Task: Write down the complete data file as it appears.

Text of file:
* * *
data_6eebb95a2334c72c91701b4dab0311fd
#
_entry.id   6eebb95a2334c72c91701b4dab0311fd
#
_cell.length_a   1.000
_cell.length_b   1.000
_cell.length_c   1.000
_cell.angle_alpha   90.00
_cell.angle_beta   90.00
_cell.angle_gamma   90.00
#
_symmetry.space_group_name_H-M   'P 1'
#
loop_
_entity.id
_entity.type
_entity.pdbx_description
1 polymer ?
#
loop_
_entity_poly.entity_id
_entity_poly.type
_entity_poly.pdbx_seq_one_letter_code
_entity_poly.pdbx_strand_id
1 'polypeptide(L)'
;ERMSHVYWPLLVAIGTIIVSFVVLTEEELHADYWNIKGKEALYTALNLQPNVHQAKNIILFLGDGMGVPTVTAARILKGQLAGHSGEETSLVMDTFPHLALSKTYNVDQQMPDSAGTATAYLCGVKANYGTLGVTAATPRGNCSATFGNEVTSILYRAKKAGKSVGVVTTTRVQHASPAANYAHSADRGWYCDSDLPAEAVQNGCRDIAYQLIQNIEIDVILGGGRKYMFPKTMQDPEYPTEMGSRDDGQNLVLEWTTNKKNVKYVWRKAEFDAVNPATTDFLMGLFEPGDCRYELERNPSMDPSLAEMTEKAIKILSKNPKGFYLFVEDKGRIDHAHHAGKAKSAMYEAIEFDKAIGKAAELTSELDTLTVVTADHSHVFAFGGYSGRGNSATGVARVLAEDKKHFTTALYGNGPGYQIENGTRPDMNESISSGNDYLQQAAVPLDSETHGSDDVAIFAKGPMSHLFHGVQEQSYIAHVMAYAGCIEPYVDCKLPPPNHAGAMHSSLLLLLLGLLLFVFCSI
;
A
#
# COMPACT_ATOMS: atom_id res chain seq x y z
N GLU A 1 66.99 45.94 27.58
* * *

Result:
data_6eebb95a2334c72c91701b4dab0311fd
#
_entry.id   6eebb95a2334c72c91701b4dab0311fd
#
_cell.length_a   1.000
_cell.length_b   1.000
_cell.length_c   1.000
_cell.angle_alpha   90.00
_cell.angle_beta   90.00
_cell.angle_gamma   90.00
#
_symmetry.space_group_name_H-M   'P 1'
#
loop_
_entity.id
_entity.type
_entity.pdbx_description
1 polymer ?
#
loop_
_entity_poly.entity_id
_entity_poly.type
_entity_poly.pdbx_seq_one_letter_code
_entity_poly.pdbx_strand_id
1 'polypeptide(L)'
;ERMSHVYWPLLVAIGTIIVSFVVLTEEELHADYWNIKGKEALYTALNLQPNVHQAKNIILFLGDGMGVPTVTAARILKGQLAGHSGEETSLVMDTFPHLALSKTYNVDQQMPDSAGTATAYLCGVKANYGTLGVTAATPRGNCSATFGNEVTSILYRAKKAGKSVGVVTTTRVQHASPAANYAHSADRGWYCDSDLPAEAVQNGCRDIAYQLIQNIEIDVILGGGRKYMFPKTMQDPEYPTEMGSRDDGQNLVLEWTTNKKNVKYVWRKAEFDAVNPATTDFLMGLFEPGDCRYELERNPSMDPSLAEMTEKAIKILSKNPKGFYLFVEDKGRIDHAHHAGKAKSAMYEAIEFDKAIGKAAELTSELDTLTVVTADHSHVFAFGGYSGRGNSATGVARVLAEDKKHFTTALYGNGPGYQIENGTRPDMNESISSGNDYLQQAAVPLDSETHGSDDVAIFAKGPMSHLFHGVQEQSYIAHVMAYAGCIEPYVDCKLPPPNHAGAMHSSLLLLLLGLLLFVFCSI
;
A
#
# COMPACT_ATOMS: atom_id res chain seq x y z
N GLU A 1 66.99 45.94 27.58